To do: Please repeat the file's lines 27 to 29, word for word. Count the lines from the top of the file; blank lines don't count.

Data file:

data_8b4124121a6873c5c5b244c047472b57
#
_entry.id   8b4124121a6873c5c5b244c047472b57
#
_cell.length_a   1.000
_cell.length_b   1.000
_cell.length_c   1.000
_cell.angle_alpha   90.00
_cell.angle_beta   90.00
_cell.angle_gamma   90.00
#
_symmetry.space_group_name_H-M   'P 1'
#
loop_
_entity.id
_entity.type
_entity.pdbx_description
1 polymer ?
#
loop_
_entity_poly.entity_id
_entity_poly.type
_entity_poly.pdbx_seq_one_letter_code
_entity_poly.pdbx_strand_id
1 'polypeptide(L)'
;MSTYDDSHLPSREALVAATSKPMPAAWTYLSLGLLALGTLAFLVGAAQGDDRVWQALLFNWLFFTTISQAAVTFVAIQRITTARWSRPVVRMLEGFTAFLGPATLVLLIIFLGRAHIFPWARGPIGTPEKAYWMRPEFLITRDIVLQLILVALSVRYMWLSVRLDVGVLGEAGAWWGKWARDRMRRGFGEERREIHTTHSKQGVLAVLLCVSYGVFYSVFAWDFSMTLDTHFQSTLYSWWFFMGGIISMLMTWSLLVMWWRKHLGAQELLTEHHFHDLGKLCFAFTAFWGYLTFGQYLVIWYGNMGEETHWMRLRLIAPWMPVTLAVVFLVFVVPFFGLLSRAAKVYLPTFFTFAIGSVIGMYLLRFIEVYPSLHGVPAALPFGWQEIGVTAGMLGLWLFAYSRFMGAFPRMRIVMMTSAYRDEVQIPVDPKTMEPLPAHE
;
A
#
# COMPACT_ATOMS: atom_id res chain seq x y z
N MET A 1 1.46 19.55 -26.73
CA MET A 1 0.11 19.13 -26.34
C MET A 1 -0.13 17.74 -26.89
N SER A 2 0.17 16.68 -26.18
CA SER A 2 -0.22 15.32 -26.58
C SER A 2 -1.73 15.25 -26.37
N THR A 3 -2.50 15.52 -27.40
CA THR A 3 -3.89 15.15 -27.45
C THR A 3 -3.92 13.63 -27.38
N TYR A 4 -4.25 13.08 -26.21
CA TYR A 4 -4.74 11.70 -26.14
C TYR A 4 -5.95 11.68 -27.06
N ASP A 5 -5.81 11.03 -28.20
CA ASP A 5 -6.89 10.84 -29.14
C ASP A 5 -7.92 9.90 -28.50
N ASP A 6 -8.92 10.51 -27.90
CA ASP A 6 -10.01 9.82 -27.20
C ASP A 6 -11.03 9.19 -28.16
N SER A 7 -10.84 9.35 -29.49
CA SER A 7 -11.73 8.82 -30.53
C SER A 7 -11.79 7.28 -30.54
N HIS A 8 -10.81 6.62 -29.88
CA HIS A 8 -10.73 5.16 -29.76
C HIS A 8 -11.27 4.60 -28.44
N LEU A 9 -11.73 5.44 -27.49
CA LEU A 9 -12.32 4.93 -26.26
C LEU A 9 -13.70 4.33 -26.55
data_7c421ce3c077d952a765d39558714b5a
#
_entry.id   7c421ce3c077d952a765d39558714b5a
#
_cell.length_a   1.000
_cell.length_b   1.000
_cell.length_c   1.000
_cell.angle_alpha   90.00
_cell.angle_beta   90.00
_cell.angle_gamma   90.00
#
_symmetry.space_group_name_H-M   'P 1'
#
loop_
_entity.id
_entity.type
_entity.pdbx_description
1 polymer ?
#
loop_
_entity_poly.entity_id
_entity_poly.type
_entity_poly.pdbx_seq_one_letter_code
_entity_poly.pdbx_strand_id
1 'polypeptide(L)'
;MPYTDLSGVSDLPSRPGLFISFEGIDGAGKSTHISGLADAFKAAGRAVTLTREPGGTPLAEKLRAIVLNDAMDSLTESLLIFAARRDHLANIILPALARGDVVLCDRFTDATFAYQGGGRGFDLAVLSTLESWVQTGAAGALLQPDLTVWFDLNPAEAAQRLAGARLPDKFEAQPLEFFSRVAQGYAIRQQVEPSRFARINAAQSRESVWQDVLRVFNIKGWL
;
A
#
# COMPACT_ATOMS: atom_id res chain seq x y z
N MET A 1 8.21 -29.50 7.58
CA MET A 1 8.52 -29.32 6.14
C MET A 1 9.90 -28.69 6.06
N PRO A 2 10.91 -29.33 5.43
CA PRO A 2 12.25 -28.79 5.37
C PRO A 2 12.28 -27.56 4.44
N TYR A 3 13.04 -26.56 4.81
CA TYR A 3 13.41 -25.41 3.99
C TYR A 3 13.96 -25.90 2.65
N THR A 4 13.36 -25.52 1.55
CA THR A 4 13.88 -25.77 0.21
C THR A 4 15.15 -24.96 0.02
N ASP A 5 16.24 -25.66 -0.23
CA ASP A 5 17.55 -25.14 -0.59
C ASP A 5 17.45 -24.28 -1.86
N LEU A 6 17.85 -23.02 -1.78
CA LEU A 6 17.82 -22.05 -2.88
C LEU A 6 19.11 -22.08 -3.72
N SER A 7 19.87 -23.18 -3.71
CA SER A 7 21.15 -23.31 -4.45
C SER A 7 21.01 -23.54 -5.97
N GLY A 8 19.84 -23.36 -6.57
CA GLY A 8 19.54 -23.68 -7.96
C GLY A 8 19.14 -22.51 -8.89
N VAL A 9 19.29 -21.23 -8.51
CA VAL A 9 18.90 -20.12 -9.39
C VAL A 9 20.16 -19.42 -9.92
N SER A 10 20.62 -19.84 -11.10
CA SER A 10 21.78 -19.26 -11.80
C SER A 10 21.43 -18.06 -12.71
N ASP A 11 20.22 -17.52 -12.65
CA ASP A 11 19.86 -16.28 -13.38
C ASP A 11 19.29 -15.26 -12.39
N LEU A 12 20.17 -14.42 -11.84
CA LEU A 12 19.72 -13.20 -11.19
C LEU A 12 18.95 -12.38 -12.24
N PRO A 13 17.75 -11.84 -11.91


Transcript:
;
A
#